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Artisanal butcher Local Pig links up with Hen House to sell its sausage
08/29/2014 7:00 AM
09/02/2014 8:41 PM
Can’t make it to the East Bottoms to pick up Local Pig brats for Labor Day weekend?
If you’re close to a Hen House, then you’re still in luck. This summer the artisanal butcher shop which specializes in local, natural and humanely raised meats expanded its reach into the suburbs, offering a variety of its gourmet-flavored artisanal sausages at the metro supermarket’s meat counters.
Choose from six signature flavors, including a straight-up bratwurst, a Tallgrass beer brat, bourbon apple, porcini parmesan, chorizo verde almond, as well as Spanish paprika and rosemary. Two seasonal flavors — chardonnay tarragon and jerk pork — will soon rotate out of the lineup to make way for more robust fall flavors, most likely sausages with butternut squash and cranberry.
The supermarket partnership comes as Local Pig was planning a move into a USDA wholesale facility located on the first floor of a warehouse in the West Bottoms. The initial goal for the expansion was to begin making dry-cured salami but then Alex Pope, Local Pig’s co-owner and CEO, and his partners were approached by Hen House.
“We took our eye off the salami goal, momentarily,” jokes Pope.
Local Pig is an artisanal butcher shop that has quickly cultivated a hip and cutting-edge image so Pope admits he hesitated for “a half second” when considering a move into the more mainstream supermarket arena. But he ultimately embraced the partnership because “we’re not sacrificing quality. We are using the same ingredients and recipes. If this gets humanely raised meat in front of more people, that’s a good thing.”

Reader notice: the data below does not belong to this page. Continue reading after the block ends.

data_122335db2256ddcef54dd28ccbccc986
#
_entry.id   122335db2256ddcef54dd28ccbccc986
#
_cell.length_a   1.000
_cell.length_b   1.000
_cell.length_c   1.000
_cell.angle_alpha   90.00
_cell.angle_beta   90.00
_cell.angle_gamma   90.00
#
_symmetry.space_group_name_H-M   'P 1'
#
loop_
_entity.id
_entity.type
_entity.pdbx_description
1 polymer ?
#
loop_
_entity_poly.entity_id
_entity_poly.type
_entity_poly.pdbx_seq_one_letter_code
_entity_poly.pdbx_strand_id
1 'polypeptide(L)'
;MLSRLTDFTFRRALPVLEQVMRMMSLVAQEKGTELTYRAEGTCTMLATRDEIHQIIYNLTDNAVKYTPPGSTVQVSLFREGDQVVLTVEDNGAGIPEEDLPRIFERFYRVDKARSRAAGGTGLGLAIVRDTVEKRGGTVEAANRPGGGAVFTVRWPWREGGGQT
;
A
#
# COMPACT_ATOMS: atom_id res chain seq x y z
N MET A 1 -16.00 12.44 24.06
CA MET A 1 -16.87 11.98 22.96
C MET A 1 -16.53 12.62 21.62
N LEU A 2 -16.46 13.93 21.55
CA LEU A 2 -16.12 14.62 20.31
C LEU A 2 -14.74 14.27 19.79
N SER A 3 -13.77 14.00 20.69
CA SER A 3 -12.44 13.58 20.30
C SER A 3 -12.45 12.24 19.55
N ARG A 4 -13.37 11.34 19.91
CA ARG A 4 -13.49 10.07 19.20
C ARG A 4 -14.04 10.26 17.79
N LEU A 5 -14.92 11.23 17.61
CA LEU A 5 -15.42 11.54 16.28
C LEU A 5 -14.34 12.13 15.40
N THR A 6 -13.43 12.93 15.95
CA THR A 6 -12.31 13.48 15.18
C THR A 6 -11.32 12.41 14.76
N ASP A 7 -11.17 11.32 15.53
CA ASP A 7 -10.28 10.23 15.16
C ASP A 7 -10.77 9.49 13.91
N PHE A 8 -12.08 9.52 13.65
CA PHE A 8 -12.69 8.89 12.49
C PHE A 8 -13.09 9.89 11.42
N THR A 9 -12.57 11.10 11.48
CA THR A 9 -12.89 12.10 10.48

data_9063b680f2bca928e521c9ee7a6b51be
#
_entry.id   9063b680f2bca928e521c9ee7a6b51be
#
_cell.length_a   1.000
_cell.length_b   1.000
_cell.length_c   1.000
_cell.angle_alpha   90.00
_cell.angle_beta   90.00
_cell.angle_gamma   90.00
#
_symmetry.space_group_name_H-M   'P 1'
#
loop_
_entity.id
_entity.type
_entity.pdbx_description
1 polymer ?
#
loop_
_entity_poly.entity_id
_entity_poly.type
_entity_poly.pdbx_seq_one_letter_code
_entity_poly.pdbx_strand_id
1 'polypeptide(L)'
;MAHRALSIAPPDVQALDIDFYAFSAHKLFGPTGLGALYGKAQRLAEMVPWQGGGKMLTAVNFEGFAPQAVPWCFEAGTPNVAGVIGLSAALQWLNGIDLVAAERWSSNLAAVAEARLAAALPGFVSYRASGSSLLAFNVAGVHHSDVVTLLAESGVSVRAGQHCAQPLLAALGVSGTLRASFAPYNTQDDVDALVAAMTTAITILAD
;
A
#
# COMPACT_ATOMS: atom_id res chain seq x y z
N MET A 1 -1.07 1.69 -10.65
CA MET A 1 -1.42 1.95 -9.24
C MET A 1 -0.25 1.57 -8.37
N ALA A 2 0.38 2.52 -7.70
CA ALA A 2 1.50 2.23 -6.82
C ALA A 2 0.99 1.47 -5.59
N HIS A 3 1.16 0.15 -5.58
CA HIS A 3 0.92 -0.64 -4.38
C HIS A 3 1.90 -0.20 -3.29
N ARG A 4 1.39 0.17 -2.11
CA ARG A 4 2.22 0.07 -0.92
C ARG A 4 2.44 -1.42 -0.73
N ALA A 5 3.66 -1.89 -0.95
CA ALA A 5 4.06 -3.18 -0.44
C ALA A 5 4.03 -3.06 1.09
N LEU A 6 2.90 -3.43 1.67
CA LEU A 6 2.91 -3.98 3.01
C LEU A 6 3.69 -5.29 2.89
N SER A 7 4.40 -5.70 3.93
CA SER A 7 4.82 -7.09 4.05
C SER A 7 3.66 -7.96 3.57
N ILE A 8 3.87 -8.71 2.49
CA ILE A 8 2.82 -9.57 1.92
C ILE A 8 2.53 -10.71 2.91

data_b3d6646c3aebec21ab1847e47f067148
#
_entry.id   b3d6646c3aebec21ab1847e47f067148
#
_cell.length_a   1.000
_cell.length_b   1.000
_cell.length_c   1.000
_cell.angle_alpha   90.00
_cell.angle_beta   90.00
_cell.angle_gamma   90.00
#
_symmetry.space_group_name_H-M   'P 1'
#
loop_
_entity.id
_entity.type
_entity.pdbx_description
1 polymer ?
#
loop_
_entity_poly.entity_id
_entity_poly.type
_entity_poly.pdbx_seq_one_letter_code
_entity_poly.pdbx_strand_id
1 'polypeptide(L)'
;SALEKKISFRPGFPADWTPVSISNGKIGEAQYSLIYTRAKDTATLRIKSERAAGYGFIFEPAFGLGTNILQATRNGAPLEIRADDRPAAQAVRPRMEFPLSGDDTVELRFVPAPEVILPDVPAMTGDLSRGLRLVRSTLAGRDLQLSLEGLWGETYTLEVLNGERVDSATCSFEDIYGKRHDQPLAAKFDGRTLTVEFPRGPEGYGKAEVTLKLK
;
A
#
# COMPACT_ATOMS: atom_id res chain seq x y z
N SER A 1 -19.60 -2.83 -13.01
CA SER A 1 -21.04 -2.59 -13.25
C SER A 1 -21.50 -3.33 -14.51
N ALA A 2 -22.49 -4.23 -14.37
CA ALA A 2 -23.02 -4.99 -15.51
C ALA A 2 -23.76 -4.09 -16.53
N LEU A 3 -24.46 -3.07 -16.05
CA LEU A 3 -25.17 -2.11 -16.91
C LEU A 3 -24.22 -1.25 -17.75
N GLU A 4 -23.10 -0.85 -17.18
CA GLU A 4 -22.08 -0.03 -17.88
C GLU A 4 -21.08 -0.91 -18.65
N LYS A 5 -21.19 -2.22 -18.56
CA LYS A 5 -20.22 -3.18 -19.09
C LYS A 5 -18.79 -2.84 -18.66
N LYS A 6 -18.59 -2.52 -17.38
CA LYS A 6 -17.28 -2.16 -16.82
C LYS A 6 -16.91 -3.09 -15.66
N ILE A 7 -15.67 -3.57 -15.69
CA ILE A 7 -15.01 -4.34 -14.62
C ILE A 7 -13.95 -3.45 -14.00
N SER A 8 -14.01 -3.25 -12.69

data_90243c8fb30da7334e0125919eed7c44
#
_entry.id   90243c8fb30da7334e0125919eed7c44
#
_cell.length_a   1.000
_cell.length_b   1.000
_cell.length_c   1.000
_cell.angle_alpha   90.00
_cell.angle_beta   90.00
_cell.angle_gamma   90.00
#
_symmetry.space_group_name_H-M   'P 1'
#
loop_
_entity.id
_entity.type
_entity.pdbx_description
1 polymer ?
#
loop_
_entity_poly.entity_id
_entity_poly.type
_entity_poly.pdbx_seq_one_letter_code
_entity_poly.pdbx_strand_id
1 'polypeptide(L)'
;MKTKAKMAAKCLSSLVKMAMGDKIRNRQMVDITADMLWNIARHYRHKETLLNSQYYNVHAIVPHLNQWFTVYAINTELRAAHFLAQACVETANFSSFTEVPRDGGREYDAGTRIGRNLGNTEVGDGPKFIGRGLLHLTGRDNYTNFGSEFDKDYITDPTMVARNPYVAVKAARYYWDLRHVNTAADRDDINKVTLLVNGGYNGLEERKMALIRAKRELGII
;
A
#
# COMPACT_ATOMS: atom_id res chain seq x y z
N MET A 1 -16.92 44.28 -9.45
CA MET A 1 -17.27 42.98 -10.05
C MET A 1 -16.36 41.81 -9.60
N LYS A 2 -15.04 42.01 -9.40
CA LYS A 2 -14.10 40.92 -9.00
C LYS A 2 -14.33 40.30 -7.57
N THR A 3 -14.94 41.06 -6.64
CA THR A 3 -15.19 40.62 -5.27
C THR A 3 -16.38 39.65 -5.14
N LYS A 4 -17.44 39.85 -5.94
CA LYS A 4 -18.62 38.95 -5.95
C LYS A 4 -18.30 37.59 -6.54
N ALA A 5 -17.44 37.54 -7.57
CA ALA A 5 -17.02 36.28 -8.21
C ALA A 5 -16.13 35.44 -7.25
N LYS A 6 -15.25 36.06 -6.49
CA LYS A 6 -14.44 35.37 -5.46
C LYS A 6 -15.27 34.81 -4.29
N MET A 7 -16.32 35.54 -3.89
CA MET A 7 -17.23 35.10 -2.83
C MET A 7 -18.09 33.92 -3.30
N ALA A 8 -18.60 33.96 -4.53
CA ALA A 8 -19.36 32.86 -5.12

Ken Jones, Hen House’s director of meat and seafood, is a fan of the trendy East Bottoms location, which has been featured in the New York Times, but he says customers also want convenience. Adding Local Pig was a no-brainer: “We’re always looking for new partners to add.”
Jones says Hen House currently works with 150 local vendors offering products ranging from meat to produce to grocery items.
I recently picked up one of every Local Pig flavor offered for $2 each, the same price as if I drove to the East Bottoms. My favorite flavor is chorizo verde with almond, a blend that my teenage daughter says reminds her of eating Indian food.
“It’s kind of a mental jump to eat green meat,” Pope says, “but they’re keeping it because it tastes great.”
Bestsellers include the Tallgrass brat and the bourbon apple sausage but the Spanish paprika and rosemary sausage makes a terrific breakfast sandwich if you happen to have any leftover links.
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